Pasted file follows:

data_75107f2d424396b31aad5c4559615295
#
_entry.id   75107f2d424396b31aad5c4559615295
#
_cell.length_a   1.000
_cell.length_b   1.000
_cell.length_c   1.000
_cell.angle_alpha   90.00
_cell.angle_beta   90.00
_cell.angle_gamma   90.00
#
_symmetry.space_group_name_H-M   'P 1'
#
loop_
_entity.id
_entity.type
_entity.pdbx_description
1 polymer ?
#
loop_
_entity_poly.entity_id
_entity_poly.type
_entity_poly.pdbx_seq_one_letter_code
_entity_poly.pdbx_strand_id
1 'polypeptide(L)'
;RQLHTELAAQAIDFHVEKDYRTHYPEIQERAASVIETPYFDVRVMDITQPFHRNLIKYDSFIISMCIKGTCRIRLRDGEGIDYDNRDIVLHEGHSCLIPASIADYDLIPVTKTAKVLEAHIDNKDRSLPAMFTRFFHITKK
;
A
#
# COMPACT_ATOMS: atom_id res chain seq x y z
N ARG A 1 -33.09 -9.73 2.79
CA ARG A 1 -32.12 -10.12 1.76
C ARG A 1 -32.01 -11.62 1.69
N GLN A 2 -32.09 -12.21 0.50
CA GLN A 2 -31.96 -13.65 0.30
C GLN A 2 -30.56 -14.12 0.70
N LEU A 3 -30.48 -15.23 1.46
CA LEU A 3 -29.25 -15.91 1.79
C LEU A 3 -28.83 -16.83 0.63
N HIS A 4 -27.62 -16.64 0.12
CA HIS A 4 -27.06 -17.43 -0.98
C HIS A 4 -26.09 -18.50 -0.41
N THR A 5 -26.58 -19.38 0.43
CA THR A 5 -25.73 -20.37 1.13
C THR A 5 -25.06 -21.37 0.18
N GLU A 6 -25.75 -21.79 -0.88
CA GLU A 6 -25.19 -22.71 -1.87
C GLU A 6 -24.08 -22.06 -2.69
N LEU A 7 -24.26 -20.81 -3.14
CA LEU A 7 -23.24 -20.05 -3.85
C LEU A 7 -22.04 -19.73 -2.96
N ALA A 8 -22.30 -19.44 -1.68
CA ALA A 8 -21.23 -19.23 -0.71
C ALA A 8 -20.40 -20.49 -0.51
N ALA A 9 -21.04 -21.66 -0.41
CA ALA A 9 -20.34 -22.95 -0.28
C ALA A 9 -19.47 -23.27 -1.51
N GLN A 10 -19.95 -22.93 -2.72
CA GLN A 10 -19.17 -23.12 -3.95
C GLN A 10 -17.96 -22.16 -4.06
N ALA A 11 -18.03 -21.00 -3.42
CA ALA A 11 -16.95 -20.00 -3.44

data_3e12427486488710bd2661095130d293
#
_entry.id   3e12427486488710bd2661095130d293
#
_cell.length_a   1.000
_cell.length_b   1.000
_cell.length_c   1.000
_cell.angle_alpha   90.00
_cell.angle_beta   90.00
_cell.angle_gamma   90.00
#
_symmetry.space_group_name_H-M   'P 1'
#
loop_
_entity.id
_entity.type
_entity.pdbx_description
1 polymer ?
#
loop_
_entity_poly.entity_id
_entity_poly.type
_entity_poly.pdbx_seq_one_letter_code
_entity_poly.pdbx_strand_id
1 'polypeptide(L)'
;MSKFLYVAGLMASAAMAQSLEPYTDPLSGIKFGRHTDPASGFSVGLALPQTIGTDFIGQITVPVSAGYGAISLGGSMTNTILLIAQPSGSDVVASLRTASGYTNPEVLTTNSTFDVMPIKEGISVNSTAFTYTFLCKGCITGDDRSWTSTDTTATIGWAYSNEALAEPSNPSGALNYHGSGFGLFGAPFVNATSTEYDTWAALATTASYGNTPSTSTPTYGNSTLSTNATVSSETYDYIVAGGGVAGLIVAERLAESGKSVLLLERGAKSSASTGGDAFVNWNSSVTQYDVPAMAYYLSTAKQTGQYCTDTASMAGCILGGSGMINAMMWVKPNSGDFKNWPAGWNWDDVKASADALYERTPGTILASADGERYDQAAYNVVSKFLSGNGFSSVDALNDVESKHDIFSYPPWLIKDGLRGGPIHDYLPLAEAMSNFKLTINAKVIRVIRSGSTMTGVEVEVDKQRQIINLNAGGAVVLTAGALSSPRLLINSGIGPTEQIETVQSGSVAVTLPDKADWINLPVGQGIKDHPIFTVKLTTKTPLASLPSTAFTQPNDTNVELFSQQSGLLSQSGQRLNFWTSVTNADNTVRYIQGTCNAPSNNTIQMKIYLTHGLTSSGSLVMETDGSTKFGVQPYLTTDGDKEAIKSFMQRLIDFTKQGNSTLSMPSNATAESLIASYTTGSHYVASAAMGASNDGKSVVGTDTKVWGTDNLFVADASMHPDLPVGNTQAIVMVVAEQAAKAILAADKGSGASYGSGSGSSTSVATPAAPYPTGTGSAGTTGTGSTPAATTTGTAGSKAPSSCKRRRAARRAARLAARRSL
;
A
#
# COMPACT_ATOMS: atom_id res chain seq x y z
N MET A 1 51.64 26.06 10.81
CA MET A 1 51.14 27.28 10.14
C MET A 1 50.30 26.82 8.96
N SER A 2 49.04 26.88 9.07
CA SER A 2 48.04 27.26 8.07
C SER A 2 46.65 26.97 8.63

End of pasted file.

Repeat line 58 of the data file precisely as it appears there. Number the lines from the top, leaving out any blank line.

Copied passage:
N GLN A 10 -19.95 -22.93 -2.72